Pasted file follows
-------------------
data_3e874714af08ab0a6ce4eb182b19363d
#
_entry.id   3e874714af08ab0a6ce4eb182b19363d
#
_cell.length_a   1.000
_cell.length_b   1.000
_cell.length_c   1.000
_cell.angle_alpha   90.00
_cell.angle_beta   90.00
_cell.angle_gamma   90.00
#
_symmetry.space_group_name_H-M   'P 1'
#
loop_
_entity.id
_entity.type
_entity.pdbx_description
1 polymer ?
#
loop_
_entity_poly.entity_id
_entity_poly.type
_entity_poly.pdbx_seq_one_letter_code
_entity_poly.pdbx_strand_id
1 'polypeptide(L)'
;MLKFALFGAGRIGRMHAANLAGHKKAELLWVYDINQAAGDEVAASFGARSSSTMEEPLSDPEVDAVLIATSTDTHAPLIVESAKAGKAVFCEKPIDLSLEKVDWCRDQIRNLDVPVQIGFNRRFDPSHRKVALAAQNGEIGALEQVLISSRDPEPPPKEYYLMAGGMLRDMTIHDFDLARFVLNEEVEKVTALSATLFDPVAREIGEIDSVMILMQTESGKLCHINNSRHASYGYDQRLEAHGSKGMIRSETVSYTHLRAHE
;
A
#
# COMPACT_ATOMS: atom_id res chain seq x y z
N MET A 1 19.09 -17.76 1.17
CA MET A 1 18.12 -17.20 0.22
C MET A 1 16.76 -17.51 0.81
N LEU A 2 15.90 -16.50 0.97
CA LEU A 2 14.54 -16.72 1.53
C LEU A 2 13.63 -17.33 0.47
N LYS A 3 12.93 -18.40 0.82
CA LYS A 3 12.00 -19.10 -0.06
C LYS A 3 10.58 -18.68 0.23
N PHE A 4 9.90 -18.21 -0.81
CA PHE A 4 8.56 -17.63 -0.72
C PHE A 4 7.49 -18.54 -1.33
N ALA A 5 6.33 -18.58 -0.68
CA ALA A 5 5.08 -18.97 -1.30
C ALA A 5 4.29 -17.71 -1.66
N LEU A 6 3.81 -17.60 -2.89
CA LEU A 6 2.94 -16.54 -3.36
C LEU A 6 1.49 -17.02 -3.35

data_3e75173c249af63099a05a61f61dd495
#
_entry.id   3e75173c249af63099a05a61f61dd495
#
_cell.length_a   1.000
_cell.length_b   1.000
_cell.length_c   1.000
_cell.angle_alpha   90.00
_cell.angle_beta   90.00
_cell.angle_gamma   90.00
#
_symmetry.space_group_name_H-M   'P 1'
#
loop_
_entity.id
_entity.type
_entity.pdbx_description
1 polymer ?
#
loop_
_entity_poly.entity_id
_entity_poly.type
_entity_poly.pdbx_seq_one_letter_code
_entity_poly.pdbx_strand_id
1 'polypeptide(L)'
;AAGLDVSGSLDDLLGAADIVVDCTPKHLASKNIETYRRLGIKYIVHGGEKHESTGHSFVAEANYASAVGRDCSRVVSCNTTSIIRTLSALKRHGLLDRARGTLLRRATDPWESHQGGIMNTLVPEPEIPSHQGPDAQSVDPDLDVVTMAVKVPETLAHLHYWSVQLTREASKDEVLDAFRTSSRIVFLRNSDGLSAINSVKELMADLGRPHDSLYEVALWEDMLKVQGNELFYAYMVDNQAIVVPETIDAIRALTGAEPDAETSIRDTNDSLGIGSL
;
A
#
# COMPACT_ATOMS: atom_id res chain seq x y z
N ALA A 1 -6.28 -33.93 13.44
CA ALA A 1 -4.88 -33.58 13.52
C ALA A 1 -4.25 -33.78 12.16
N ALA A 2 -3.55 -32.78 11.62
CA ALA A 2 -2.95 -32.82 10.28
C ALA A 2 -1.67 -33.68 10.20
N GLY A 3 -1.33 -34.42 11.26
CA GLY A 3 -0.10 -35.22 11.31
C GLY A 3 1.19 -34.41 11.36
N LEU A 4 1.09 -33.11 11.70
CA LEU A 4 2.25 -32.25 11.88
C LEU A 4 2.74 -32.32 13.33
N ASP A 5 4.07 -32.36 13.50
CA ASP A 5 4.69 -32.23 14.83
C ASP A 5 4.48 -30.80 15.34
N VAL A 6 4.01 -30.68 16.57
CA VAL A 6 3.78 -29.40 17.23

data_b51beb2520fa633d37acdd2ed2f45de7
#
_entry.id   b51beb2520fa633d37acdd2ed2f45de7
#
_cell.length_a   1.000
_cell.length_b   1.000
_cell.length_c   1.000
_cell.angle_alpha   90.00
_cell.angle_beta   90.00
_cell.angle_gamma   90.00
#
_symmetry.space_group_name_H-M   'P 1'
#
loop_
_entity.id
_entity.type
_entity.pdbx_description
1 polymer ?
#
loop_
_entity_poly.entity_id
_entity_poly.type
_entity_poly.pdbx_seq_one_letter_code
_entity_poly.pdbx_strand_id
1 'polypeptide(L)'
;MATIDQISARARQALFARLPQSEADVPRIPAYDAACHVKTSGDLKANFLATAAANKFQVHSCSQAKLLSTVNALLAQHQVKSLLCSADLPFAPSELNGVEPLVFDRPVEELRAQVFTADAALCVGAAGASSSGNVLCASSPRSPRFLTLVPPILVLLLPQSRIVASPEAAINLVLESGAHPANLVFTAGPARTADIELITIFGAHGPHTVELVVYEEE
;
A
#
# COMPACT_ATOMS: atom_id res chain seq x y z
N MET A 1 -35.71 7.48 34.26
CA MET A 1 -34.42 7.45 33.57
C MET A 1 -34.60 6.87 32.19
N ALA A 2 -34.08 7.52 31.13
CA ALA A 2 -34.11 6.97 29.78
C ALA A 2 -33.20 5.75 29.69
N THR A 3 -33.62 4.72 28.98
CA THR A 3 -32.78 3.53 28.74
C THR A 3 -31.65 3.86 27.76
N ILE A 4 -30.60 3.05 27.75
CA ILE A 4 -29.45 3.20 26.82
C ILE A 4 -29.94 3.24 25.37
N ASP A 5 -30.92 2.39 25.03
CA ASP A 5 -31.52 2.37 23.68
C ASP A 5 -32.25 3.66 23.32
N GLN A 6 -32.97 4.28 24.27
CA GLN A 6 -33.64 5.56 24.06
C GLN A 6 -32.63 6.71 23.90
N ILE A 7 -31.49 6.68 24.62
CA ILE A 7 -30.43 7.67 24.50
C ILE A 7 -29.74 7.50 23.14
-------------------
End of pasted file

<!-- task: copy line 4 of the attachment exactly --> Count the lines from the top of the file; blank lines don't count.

#